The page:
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Dollars and sense – Switzer’s tips for healthy cash flow

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When it comes to business cash flow, business owners need to arm themselves with the right information and advice and there is no time better than now. 

A taxing issue

We always talk about planning in business, and a sub-set of great importance is tax planning, which is such a relevant cash flow issue.

The failure to ask the right question of the relevant professional can result in a long period of overpayment of taxes, lost investment opportunities and even mistakes that could put you in trouble with the law.

There are many business owners out there who have accessed their self-managed super funds for cash when their businesses encountered cash flow problems. This is not only a crime, it can render the fund non-compliant, which takes away the tax concessions that go with a super fund.

Seeking a trustworthy, competent tax adviser should be the top item in a small business person’s to-do list.

I've said it before and I will say it again: if there's anything worth doing, it's worth doing for money. It's a false economy to avoid accounting bills in order to save money. 

Budget beaters

Do a cash flow statement and review it regularly – once a month or more if you’re going through a cash crisis. Without cash, even a profitable business can go bankrupt. To get a better picture of your business, prepare three budgets:

  • Budgeted profit and loss
  • Budgeted balance sheet
  • Budgeted cash flow statement.
The key requirements in preparing a budget are:
  • To link the budget into your strategic plan
  • The financial parameters/objectives from the strategic plan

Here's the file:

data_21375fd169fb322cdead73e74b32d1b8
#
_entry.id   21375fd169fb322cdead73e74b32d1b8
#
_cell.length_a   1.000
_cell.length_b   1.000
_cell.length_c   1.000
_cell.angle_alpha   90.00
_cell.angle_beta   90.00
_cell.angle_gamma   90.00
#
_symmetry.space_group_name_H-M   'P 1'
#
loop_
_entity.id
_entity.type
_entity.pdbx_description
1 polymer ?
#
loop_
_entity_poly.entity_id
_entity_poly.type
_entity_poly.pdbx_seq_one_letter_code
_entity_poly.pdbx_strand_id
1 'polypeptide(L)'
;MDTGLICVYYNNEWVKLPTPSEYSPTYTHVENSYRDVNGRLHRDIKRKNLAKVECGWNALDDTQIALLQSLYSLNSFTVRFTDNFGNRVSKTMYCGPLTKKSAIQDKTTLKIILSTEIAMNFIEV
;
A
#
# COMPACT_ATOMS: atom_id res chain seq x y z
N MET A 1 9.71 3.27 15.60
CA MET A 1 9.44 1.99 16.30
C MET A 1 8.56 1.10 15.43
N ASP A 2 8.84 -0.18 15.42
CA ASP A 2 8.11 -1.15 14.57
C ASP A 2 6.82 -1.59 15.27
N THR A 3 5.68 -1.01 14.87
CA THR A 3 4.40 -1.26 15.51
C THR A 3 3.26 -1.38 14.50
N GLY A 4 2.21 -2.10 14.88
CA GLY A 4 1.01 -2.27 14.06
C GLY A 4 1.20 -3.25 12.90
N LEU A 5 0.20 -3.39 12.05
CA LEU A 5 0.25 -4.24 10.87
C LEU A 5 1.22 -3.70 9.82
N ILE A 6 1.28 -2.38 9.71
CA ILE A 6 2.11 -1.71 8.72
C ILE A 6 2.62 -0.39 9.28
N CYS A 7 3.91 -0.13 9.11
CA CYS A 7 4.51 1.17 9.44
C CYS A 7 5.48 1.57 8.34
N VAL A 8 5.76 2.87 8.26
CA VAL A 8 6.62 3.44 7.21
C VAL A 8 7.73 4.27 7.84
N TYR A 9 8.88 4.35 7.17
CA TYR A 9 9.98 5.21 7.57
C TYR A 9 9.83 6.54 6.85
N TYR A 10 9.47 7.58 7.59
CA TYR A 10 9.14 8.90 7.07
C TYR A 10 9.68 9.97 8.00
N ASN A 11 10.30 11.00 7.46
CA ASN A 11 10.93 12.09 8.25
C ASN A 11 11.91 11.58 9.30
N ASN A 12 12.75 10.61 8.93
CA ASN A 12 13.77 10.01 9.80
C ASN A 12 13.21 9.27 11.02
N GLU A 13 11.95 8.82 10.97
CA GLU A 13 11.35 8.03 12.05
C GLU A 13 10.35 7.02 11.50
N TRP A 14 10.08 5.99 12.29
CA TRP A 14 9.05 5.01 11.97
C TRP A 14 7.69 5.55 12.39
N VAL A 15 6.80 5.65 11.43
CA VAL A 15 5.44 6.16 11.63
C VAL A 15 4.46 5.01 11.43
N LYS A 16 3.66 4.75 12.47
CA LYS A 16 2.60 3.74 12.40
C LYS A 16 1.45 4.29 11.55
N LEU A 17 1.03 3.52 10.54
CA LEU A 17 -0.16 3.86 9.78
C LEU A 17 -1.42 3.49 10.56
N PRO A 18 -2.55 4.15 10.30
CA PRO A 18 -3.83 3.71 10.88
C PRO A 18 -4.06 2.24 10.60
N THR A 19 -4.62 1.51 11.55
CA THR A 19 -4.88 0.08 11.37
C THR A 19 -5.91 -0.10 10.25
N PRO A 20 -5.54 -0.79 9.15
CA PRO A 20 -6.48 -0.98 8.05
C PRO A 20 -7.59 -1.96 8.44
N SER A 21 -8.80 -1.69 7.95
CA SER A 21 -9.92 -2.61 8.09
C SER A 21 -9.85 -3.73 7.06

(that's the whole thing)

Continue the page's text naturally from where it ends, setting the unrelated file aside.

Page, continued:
• To include the sales forecast
  • To include relevant intelligence about the business, customers, competitors and the industry
  • To include relevant market research
  • To include information from suppliers.

Budgeted cash flow statements allow a business to measure its working capital or cash and to calculate the finance requirements at a particular point in time. This can lead to a more correct calculation of borrowing costs or help a business determine in advance whether it wants to borrow money or seek finance from different sources (for example, other investors).

An operating budget is the annual budget of an activity containing estimates of the total value of resources required for the performance of the operation.

If you only have a budgeted profit and loss statement or an operational budget, without a budgeted balance sheet and cash flow statements, you’re only looking at part of the picture.

Accountants say that this could put your business at risk as there is no check on what particular strains a profit and loss budget will put on the business’s working capital and existing bank facilities.

Where do you sit?
What best describes your cash flow situation?
  • Money is too tight to mention, I’m beginning to wonder if my business will survive.
  • My tight cash flow situation means suppliers are chasing me for money while I am waiting for my clients to pay.
  • Lack of access to cash means I’m unable to invest in marketing and advertising opportunities that may help my business in the long run.
  • Cash flow is tight but we manage to get by.
  • Cash flow is a strength of my business.

Depending on your answers above, take action now to put your business on a firm footing.

So, if you’re looking to work on your business rather than being stuck in it, book in for a complimentary business assessment today with Switzer Business Coaching

Important information: This content has been prepared without taking account of the objectives, financial situation or needs of any particular individual. It does not constitute formal advice. For this reason, any individual should, before acting, consider the appropriateness of the information, having regard to the individual’s objectives, financial situation and needs and, if necessary, seek appropriate professional advice. 

Published on: Tuesday, May 11, 2010

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